In France there was an Islamic same-sex marriage on 18 February 2012. In Paris in November 2012 a room in a Buddhist prayer hall was used by gay Muslims and called a "gay-friendly mosque", and a French Islamic website is supporting religious same-sex marriage. The Ibn Ruschd-Goethe mosque in Berlin is a liberal mosque open to all types of Muslims, where men and women pray together and LGBT worshippers are welcomed and supported. Other significant LGBT-inclusive mosques or prayer groups include the El-Tawhid Juma Circle Unity Mosque in Toronto, Masjid an-Nur al-Isslaah (Light of Reform Mosque) in Washington D.C., Masjid Al-Rabia in Chicago, Unity Mosque in Atlanta, People's Mosque in Cape Town South Africa, Masjid Ul-Umam mosque in Cape Town, Qal'bu Maryamin in California, and the Nur Ashki Jerrahi Sufi Community in New York City.
Muslims for Progressive Values, based in the United States and Malaysia, is "a faith-based, grassroots, human rights organization that embodies and advocates for the traditional Qur'anic values of social justice and equality for all, for the 21st Century." MPV has recorded "a lecture series that seeks to dismantle the religious justification for homophobia in Muslim communities." The lectures can be viewed at MPV Lecture Series. The Mecca Institute is an LGBT-inclusive and progressive online Islamic seminary, and serves as an online center of Islamic learning and research.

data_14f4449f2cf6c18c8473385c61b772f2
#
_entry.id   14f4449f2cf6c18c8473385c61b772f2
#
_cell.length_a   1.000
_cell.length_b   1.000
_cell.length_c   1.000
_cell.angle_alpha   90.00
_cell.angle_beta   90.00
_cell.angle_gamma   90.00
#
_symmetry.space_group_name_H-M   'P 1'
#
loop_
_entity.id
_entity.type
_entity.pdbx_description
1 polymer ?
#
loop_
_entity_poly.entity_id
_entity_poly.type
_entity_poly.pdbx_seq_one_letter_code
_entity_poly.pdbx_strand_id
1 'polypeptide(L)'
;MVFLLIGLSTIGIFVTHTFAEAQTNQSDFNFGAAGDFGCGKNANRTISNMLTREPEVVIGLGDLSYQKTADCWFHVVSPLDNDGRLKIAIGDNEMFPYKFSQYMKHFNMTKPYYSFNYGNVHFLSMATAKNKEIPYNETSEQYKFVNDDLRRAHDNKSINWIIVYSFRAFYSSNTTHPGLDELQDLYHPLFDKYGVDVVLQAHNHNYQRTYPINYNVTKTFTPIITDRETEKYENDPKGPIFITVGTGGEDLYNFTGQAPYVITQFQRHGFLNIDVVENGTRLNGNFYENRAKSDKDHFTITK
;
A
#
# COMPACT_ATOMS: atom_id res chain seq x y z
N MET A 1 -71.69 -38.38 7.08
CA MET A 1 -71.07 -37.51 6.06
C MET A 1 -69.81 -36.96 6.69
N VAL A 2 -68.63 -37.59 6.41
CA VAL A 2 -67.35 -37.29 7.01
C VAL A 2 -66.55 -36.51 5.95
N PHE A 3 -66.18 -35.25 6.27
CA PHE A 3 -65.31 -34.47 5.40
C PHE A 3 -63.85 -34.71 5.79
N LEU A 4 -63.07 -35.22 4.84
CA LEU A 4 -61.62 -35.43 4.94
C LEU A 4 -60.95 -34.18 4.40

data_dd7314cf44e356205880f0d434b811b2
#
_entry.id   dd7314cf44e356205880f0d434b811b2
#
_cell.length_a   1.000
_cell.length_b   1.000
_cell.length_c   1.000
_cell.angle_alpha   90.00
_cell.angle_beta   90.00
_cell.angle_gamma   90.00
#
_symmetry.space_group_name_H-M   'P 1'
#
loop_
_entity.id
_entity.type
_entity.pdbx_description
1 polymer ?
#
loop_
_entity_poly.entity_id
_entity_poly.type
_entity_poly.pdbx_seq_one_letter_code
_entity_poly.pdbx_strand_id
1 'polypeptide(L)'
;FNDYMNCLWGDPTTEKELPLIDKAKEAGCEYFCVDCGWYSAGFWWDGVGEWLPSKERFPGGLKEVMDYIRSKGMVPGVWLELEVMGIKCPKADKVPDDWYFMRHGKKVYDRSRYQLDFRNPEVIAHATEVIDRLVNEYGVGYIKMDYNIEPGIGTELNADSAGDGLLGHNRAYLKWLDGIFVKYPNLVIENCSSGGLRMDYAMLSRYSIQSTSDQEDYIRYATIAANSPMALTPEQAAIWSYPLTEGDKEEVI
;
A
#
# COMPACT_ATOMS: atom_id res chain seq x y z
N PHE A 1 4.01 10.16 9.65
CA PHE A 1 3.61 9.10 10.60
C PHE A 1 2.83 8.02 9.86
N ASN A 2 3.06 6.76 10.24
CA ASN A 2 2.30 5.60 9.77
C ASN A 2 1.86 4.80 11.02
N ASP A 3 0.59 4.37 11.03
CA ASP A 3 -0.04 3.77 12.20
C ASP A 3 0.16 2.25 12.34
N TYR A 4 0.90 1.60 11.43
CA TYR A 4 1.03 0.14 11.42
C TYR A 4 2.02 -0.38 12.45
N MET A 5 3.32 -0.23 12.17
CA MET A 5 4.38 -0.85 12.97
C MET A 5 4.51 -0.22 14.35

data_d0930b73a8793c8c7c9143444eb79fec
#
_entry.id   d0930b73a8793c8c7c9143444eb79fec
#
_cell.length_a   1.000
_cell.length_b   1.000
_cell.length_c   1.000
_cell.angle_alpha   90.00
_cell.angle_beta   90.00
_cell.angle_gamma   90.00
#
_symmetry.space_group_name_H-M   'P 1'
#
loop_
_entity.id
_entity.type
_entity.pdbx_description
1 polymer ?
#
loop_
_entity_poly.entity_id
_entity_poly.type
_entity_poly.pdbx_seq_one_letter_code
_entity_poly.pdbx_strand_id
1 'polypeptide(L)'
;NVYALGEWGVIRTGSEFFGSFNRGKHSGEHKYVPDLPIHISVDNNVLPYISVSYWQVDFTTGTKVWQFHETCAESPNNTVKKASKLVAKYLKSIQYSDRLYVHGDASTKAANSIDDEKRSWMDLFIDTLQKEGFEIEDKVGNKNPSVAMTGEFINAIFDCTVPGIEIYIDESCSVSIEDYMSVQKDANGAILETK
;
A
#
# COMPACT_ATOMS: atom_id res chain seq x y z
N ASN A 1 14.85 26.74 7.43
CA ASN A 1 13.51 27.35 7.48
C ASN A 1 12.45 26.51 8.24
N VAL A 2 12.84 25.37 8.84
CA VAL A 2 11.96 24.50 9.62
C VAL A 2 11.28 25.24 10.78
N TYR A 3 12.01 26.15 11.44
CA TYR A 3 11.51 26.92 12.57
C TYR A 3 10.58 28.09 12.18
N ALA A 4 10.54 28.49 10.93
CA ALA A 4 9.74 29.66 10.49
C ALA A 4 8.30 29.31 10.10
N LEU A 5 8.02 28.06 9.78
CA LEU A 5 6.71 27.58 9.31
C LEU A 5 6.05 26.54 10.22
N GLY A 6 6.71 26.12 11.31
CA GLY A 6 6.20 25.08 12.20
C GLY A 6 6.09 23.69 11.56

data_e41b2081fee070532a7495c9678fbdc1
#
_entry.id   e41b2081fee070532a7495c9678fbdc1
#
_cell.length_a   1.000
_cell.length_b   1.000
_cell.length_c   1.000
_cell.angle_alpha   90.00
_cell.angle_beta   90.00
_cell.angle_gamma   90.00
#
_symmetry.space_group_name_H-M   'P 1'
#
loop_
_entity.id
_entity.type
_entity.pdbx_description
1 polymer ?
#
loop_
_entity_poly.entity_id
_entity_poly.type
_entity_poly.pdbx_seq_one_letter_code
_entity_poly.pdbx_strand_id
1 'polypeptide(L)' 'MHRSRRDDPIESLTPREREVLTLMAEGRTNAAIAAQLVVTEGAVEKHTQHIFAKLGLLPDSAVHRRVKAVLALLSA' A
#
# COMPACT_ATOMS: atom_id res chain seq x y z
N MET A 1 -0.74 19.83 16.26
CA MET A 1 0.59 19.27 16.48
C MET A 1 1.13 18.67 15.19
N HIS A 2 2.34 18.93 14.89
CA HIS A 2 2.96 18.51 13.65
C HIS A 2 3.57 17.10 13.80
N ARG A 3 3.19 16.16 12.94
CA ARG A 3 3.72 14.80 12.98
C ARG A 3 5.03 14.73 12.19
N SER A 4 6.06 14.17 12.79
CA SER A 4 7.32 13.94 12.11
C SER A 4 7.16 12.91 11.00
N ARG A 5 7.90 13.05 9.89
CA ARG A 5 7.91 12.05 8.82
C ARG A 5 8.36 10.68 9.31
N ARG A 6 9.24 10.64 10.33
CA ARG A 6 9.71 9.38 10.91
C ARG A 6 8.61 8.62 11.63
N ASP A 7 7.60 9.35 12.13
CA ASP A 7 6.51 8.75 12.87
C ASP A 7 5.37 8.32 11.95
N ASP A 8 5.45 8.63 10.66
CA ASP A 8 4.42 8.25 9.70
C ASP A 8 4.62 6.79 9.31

Main article: Homosexuality and the Baháʼí Faith
The Baháʼí Faith teaches that the only acceptable form of sexual expression is within marriage, and Baháʼí marriage is defined in the religion's texts as exclusively between one man and one woman. Baháʼís stress the importance of absolute chastity for any unmarried person, and focus on personal restraint. The Universal House of Justice, the elected governing body of the Baháʼí Faith, has stated that "the Faith does not recognize homosexuality as a 'natural' or permanent phenomenon." The Universal House of Justice has approved of and encouraged Shoghi Effendi's idea of possible medical treatment. However, membership in the Baháʼí community is open to lesbian and gay adherents, who are to be "advised and sympathized with".
Main article: Hinduism and LGBT topics